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Oil gains pre-OPEC’s WOO, GBP tops
Asian traders handed over a bullish market. Nikkei (+1.75%) closed at the highest level since 1992, Hang Seng (+1.25%) and ASX 200 (+1.02%) rallied as well. Australian mining stocks closed the session 2.36% higher, energy stocks added 1.83% in Sydney.

The FTSE 100 stocks opened upbeat, energy stocks (+1.40%) led gains, mining stocks (+0.16%) traded on the back foot. The toppish outlook on Cable could partly revive capital inflows into the UK’s big caps, which realize roughly fifty percent of their revenues in foreign currencies.

The GBPUSD rebounded to the 50, 100, 200-hour moving average zone, 1.3155/1.3175. The intra-day positive trend is losing momentum. Bears join the market pre-1.3180 (50% retrace on Nov 1 – Nov 3 decline). Solid resistance is eyed at 1.3213 (major 61.8% retrace) after the Bank of England (BoE) rate hike failed to bring the bulls back to the market.


Soft German production weighs on EUR

The EURUSD fell to 1.1582 as the German industrial production contracted by 1.6% month-on-month in September, more than analysts’ forecast of -0.9% versus +2.6% printed a month earlier. The low yield environment in the Eurozone remains supportive of the EUR-bears as well. The critical support stands at 1.1509 (major 38.2% retrace on April – September rise) against the US dollar.

The EURGBP is preparing to test the 200-day moving average (0.8797).


Saudi suspends funds, global risks limited

The attention is on Saudi Arabia’s anti-corruption purge. The authorities began freezing the accounts of people accused with corruption. There is some discomfort in the global security markets, provided that Saudi investors have hundreds of million-dollar worth investments in international companies, including hotel groups, tech giants and other. The stocks under watch gave diverse reaction to the Saudi crisis. Apple closed 1.01% higher, Citigroup weakened 0.34%, as Twitter wrote off 2.56%. AccorHotels almost fully recovered the first-reaction losses in Paris.

Moving forward, the investigations could momentarily dampen the appetite in some of the stocks mentioned in the context of the Saudi investigations, yet the knee-jerk price impact should remain short-lived and even generate correction opportunities as soon as the dust will be settled from the first shock because most of the companies’ underlying fundamentals remain intact.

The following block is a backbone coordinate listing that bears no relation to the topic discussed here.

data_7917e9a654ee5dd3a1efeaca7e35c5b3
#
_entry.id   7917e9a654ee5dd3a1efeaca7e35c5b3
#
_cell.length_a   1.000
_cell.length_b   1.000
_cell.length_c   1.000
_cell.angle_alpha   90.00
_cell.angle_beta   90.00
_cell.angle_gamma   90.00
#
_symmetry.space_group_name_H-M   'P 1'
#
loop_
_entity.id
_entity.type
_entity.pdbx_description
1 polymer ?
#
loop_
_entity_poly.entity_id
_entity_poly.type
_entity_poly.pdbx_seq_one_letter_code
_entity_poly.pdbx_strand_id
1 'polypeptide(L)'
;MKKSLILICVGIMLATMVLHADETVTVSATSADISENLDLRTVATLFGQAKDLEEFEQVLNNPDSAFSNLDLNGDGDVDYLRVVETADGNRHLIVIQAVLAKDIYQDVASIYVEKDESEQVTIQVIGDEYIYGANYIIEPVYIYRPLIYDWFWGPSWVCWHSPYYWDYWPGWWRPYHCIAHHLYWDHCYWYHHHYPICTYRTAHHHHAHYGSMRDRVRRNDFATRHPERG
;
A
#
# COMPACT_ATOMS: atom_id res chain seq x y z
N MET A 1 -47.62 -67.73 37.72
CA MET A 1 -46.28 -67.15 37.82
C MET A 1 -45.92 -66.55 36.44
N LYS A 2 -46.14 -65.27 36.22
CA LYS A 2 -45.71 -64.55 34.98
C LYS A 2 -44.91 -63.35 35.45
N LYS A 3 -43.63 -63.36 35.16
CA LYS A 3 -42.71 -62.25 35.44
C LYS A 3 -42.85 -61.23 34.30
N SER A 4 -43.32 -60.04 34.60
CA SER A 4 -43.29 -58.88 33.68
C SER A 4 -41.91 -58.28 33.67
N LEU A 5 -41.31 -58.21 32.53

This reasoning does not apply to regional stocks, which have seen their idiosyncratic risks rising substantially. Stocks in Dubai wrote off more than 2% over the past two trading sessions.


OPEC to release 2017 World Oil Outlook

OPEC will release its 2017 World Oil Outlook (WOO) later today. Investors will focus on key messages regarding the global oil industry, as well as supply and demand trends in medium and long term before the November 30 meeting in Vienna.

The market is presently pricing in an extension of the production cut agreement at least until late 2018, as OPEC will likely prefer providing extra support to the market as the global demand strengthens.

The WTI crude extended gains to $57.70, Brent crude surged to $64.65 on expectation that the Saudi purge would strengthen the power of Crown Prince Mohammad bin Salman, who supports the OPEC’s production cut agreement to sustain oil prices.


RBA stands pat, AUD tests 50-wma

As expected, the Reserve Bank of Australia maintained its cash rate target unchanged at 1.50% and delivered a dovish accompanying statement. The headline and core inflation remain below the bank’s bottom range of 2-3%. Australian retail sales fell to the weakest levels in three-month. Although the unemployment eased to 5.5% from 5.9% since March, the RBA stated that there is a ‘sizable scare capacity’ in the jobs markets. As a result, the RBA is expected to stay pat as long as the inflation remains soft to deal with high household debt, despite its upbeat view on growth.

The AUDUSD gave little reaction to already-priced RBA statement and successfully held ground above its 50-week moving average (0.7638) as iron ore futures bounced 9% higher between Friday and Monday. Yet the decline in the Aussie rates have started ringing the alarm bell for carry traders. In a recent article, Bloomberg wrote that the Australian dollar could retrace to 70 cents level against the US dollar ‘as the extra yield on the nation’s bonds over US treasuries is about to vanish’. The 10-year AU/US spread has fallen to the lowest level since June. With the Federal Reserve (Fed) preparing to raise rates with 92.3% probability in December and the RBA seen steady until at least mid-2018, the fading rate differential could in fact weigh on the AUDUSD.


Nikkei closes at highest since 1992

The USDJPY found buyers at 113.70, more support is eyed at 113.40 (lower Bollinger band on daily chart). The Nikkei (+1.73%) and Topix (+1.15%) rallied on the back of decent downside pressure on yen. Nikkei closed at the highest level since January 1992. Decent call options stand between 113.50 and 115.00 as investors step up their hedges against a further yen depreciation against the greenback.


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